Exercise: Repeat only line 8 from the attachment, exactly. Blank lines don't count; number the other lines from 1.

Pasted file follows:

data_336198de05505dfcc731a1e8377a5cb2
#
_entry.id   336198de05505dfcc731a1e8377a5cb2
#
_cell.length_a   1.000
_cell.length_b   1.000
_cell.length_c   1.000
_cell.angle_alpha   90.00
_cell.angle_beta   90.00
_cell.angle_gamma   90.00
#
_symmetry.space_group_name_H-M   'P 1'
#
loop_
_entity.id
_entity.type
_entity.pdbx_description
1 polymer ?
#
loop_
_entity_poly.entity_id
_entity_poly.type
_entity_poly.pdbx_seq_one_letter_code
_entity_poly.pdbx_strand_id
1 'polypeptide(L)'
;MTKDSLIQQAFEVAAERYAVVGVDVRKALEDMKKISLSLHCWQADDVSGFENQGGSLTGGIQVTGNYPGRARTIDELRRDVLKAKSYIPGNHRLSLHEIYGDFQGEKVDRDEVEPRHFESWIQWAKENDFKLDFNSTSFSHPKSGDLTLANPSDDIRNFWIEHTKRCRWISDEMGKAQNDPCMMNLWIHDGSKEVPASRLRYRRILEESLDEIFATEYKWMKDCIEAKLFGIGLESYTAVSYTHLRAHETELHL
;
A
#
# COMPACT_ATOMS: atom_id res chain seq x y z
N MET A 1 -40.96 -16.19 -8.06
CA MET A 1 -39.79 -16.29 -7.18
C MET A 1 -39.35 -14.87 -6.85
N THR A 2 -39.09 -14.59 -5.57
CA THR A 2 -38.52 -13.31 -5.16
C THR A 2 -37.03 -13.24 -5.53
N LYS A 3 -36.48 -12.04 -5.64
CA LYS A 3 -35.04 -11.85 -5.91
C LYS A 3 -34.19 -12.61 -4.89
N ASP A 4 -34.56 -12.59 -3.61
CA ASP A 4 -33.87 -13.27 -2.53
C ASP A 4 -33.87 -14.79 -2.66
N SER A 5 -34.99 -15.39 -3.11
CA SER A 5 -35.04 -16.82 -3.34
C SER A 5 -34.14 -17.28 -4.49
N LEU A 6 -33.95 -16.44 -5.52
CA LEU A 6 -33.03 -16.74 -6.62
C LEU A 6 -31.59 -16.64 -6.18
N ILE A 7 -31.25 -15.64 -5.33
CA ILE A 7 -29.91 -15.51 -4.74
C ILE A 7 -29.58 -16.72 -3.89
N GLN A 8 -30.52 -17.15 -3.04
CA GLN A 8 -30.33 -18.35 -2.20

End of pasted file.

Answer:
_cell.angle_alpha   90.00